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beach pano2

Playa Conchal

This part of Costa Rica – the northern Pacific Coast – is a paradise of beaches and not much else. (This is why you’ve read nothing uplifting about our visits to ancient Mayan ruins.) Yesterday we visited Playa Conchal (Beach of Shells), recommended for having the clearest blue water around.


We boarded the beach bus with six girls in bikinis and another geezer couple. After a half hour’s drive through the jungle, we pulled up in the tiny village of Brasilito, built of sand and (mostly) shacks.

We disembarked and followed the crowd afoot along a half mile of deserted beach. At last we came upon the celebrated Playa Conchal, rather short as beaches go, and studded with giant mismatched square canopies, rickety plastic chairs, and laughing people.

We rented two chairs and a canopy from Wilbur, one of the local businessmen, and looked out upon the clearest turquoise water I’ve ever seen. The beach is made of crushed shells, not sand, so beachside surf never gets sandy gray. It was pure blue all the way to the waterline. Stunning.

The rocks, surf, and crosscurrents were jockeying the waves this way and that, enough to make a helicopter parent blanch. But these local parents were sitting on the beach with their kids, smashed over and over by waves that would lift and slide them gleefully around in unpredictable directions. We kept stumbling at the shoreline where the currents were wackiest. At last, the two of us just gave up and tried the sitz-surfing, joining the surprised shriekers who never knew where the next wave would take them.

We are (blessedly) used to restaurants right on Tamarindo Beach. Some are glamorous and some wouldn’t pass the most lenient food safety inspection, even with a generous bribe. All of them have pet iguanas. The Conchal version of seaside hospitality is Wilbur’s van. We noticed people around us eating whole red snappers out of burnt foil. Wilbur was quick to offer us lunch from his makeshift kitchen.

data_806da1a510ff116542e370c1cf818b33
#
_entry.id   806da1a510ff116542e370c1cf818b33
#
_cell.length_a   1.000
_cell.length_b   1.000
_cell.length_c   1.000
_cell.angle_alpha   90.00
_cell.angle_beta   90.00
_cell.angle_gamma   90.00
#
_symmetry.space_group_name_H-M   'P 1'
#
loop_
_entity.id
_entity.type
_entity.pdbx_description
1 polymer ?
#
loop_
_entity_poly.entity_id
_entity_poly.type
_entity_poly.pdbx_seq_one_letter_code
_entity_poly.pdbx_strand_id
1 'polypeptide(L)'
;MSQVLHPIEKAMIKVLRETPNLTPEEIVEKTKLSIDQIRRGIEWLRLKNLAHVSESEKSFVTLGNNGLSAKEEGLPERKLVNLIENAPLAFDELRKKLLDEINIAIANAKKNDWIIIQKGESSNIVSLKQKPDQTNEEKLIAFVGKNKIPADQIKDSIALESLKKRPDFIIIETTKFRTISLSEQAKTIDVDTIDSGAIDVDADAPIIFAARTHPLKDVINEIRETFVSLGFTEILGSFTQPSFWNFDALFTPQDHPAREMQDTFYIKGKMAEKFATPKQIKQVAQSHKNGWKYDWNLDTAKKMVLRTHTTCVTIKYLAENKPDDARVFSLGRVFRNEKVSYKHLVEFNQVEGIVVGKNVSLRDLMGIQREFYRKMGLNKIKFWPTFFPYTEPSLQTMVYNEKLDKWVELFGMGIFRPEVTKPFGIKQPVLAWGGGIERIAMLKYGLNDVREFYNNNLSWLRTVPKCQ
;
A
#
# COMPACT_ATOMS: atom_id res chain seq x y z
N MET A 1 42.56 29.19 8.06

(Click to enlarge)

The muddy van was loaded on the inside with even muddier coolers for meat and drinks. (Anything from water to a rum punch.) The roof was topped with a water tank which flowed into a faucet by the rear tire. The bent and blackened grill was out the back door. Wilbur offered us fish or ceviche or pork or chicken skewer, plus any kind of exotic cocktail from his portable restaurant. I’m sure it would have been fabulous. Maybe. We drank four bottles of water.

Finally surfed out, pebbles and little shells stuck to our bodies beneath our suits, we walked back to Brasilito and sat at a terrace restaurant for salad and beer. Before us stretched deserted Brasilito Beach, next door to Conchal, where nobody swam or sat. “Whuzzup with that?” we asked our waiter. “Sharks? Sea snakes? Poisonous rays?” But no.

He explained that people like to be where the action is. Conchal has other people and loud reggae music. It has vendors with ceramic pots, pot, beads, cigars, bird whistles and sarongs. It has sitz-surfing and crystal blue water. But the real draw, I like to think, is Wilbur’s rolling restaurant. You know the food is safe because none of it is green.

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